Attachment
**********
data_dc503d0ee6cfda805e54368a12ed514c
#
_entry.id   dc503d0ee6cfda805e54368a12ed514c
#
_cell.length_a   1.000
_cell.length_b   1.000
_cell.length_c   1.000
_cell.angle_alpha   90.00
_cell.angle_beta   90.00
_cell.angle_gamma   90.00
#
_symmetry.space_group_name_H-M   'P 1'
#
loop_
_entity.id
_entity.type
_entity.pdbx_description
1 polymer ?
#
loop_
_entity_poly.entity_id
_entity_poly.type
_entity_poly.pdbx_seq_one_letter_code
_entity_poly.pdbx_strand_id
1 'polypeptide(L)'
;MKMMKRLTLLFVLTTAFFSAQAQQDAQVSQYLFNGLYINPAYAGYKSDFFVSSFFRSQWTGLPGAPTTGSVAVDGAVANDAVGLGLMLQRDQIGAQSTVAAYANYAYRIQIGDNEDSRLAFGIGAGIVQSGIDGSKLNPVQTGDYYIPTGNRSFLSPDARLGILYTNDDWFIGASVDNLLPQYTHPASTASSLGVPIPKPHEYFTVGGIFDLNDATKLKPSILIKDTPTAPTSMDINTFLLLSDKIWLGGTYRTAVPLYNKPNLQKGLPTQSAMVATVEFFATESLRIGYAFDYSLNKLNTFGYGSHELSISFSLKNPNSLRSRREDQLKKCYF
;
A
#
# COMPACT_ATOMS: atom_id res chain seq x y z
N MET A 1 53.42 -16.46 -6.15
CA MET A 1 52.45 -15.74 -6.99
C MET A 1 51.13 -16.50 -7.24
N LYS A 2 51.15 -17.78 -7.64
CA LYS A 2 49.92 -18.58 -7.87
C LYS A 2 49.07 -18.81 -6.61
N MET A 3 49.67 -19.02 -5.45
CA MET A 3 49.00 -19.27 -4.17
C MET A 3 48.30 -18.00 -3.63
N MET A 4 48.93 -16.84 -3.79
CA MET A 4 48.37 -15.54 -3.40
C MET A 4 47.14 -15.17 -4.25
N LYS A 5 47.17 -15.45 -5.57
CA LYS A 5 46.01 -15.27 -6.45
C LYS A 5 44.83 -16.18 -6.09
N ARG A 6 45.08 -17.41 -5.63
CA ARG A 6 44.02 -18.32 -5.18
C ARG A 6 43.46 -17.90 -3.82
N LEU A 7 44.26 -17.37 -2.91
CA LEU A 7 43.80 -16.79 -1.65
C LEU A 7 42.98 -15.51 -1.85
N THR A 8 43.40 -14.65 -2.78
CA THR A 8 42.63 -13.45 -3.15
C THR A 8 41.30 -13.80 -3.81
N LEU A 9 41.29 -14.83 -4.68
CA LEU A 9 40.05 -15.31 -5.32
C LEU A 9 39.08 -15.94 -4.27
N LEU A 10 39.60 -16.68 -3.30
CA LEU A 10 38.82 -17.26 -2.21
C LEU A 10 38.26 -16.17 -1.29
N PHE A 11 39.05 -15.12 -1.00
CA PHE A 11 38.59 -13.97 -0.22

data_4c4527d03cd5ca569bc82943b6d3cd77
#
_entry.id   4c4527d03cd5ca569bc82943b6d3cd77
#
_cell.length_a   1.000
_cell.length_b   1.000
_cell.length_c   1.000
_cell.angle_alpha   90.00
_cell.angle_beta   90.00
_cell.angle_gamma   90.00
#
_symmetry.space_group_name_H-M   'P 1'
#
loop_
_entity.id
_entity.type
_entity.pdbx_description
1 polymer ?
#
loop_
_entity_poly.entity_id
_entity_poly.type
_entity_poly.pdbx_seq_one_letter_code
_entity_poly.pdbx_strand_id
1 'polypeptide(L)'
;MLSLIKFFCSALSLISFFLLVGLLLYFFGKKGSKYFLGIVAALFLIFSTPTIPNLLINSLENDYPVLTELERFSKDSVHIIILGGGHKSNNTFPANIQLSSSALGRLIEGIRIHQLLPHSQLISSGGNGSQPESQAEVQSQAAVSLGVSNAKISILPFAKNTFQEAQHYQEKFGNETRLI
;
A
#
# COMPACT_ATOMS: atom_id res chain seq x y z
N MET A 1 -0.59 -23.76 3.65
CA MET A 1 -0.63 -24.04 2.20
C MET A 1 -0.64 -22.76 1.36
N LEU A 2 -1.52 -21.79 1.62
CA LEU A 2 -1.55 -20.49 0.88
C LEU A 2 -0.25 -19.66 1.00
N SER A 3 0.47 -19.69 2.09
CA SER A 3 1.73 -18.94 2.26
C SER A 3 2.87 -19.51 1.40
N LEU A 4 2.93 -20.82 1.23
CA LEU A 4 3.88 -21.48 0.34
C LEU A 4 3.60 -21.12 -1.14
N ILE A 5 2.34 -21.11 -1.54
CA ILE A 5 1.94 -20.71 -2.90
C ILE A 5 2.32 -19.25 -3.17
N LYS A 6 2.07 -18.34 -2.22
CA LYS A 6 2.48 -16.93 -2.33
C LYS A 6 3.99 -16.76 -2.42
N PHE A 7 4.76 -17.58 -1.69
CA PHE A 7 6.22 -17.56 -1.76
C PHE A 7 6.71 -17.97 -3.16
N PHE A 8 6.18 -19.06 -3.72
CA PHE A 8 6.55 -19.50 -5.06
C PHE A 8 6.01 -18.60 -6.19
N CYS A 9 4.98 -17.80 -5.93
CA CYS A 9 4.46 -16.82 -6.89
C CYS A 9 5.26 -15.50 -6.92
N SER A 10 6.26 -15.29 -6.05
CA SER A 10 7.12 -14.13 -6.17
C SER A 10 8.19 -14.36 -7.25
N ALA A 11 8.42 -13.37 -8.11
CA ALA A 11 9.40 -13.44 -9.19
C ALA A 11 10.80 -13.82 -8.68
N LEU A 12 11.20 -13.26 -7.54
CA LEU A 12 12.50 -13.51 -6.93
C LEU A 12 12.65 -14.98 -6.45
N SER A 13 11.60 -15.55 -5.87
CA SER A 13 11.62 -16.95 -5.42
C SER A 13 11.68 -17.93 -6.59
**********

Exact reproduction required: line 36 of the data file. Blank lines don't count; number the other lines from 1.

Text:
C LYS A 2 49.07 -18.81 -6.61